Mathematics, thus, is not an abstract subject with minimal practical applications. Mathematics not only has great practical applications, but also may be able to recreate the entire universe. Mathematics must be the key to understanding the fundamental nature of reality. The world surrounding us is really built up of these endlessly-repeating, intricate patterns called fractals, which, though seem to be works of art, are actually the amazing works of mathematics.
Mathematics, in particular, the study of nonlinear dynamics, has successfully addressed questions that biology had failed to do. Even the theories of natural selection and evolution can be studied in more detail, using the principles of chaos theory. As Joseph Ford said, evolution is chaos with feedback. The universe is randomness and dissipation; and randomness with direction can give rise to surprising complexity, while dissipation is essentially an agent of order.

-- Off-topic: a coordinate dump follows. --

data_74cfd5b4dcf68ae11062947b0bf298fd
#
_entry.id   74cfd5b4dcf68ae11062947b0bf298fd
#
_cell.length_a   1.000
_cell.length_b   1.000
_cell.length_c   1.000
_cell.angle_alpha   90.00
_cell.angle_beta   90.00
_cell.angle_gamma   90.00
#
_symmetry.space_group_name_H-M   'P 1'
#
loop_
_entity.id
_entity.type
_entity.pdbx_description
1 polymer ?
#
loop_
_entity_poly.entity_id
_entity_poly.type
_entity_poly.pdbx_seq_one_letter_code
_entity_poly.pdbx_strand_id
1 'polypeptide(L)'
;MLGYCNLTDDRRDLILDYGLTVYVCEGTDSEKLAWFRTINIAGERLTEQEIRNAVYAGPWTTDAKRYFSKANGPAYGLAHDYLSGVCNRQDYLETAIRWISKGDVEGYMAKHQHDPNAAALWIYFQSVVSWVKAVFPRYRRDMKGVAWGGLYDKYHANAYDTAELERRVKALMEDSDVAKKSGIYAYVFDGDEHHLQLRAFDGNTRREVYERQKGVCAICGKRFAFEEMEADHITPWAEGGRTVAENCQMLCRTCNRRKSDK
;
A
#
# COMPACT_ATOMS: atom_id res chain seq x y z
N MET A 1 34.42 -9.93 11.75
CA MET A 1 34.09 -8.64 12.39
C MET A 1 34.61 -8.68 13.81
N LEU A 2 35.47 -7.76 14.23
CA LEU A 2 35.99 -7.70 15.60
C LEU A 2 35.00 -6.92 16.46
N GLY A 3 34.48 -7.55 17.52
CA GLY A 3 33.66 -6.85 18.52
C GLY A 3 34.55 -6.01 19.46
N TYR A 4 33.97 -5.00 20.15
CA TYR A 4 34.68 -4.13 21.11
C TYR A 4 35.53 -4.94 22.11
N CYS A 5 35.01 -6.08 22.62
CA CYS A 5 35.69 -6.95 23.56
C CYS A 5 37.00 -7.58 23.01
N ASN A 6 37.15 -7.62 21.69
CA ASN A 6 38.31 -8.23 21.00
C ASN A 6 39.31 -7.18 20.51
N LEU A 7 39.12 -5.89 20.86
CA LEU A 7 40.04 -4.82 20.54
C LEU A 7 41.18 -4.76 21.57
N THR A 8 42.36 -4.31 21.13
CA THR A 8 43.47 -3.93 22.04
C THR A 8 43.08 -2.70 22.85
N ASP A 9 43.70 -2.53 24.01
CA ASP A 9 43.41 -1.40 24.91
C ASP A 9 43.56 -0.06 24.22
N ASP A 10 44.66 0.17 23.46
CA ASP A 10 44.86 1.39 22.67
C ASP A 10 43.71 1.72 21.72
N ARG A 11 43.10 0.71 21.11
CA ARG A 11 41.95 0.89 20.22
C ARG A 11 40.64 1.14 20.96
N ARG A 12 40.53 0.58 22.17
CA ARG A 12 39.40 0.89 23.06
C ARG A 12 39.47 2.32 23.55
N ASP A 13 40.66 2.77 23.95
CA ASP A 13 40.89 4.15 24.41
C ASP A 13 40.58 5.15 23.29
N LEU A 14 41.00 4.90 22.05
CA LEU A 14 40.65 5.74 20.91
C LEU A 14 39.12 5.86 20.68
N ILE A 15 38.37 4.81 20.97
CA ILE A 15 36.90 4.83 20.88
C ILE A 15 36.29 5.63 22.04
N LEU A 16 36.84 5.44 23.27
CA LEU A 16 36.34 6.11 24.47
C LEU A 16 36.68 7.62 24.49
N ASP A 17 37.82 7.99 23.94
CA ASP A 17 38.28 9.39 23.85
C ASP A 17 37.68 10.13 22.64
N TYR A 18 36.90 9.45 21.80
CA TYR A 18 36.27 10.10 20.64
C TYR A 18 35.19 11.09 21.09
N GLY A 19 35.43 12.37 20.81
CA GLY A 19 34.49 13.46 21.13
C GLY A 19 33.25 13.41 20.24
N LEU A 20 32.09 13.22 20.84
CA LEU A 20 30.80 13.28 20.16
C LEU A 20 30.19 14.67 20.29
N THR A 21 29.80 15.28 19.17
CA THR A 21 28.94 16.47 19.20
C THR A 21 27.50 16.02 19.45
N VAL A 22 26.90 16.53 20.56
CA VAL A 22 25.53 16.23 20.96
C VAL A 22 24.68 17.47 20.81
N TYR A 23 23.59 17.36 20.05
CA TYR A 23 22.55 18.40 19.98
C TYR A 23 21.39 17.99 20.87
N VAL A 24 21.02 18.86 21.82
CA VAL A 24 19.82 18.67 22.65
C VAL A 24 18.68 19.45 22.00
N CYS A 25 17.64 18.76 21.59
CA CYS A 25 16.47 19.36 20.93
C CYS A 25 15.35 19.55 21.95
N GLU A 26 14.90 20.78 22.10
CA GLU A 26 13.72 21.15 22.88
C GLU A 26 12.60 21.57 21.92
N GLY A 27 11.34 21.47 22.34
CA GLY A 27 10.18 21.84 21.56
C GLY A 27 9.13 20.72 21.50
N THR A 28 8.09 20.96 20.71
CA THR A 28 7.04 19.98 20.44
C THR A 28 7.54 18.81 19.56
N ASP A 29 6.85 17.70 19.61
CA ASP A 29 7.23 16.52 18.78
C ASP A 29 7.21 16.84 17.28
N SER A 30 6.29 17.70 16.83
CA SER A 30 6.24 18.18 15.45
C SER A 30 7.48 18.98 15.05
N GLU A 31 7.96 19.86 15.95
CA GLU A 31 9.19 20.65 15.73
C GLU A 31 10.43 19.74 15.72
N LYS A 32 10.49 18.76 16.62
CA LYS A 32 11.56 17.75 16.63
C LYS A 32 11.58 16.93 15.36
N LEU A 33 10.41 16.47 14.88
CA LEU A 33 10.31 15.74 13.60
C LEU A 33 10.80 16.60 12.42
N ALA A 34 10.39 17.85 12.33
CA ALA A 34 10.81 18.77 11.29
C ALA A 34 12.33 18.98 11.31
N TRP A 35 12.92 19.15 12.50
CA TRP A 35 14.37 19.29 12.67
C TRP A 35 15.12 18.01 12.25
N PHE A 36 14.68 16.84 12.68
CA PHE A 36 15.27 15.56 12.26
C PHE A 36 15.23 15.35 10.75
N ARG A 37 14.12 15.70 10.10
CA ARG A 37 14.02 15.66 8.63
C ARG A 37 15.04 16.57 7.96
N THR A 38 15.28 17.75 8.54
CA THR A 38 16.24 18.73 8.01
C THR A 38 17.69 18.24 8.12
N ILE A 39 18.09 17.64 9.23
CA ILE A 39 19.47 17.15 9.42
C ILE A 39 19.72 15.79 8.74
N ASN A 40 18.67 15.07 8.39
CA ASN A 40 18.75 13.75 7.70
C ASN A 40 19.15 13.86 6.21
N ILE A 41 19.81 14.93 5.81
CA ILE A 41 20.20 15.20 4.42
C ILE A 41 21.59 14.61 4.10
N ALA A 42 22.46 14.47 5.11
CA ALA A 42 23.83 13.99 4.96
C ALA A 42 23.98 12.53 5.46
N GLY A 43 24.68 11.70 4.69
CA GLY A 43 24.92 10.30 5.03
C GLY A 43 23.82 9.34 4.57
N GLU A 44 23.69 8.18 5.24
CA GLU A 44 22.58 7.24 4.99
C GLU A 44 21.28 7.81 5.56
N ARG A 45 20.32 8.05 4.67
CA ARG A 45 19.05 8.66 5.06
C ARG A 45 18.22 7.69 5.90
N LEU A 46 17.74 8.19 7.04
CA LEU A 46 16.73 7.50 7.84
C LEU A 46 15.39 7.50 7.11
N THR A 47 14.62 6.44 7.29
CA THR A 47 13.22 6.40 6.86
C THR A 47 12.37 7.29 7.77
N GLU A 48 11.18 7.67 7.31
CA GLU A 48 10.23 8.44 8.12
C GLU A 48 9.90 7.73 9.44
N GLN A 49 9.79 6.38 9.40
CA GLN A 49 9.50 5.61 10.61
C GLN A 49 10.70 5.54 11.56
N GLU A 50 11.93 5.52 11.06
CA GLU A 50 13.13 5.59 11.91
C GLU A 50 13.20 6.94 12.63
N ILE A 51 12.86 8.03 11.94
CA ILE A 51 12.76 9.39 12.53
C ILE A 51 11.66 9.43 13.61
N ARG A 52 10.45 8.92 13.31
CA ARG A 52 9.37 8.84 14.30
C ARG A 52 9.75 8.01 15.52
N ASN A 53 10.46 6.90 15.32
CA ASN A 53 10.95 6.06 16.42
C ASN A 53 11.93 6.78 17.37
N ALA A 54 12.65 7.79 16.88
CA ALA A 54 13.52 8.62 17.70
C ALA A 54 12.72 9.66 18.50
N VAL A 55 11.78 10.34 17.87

Chaos theory has successfully proven the inherent ideas about complexity and unpredictability to be incorrect. Indeed, neither do simple systems always behave in a simple way, nor does complex behavior always imply complex causes. Also, most importantly, the laws of complexity hold universally, regardless of the constituents of the system. Chaos theory addresses the very questions scientists have been afraid to ask, due to the fear of being called a lunatic. It is reasonable to assume that chaos theory, combined flexibly with our present knowledge, might hold the key to understanding the fundamental nature of reality itself. To quote Doyne Farmer, “Here was a coin with two sides. Here was order, with randomness emerging, and then one step further away was randomness with its own underlying order.” Also, the idea of pattern is a fundamental property of nature. As mathematician Manjul Bhargava shows, the number of petals in a daisy must always be a number from the Fibonacci sequence, starting with 1: 1, 2, 3, 5, 8, 13, 21, 34.. Such patterns are observed everywhere in nature. As my teacher says, “nothing exists randomly just for the sake of existing, patterns have a very good reason for existing.”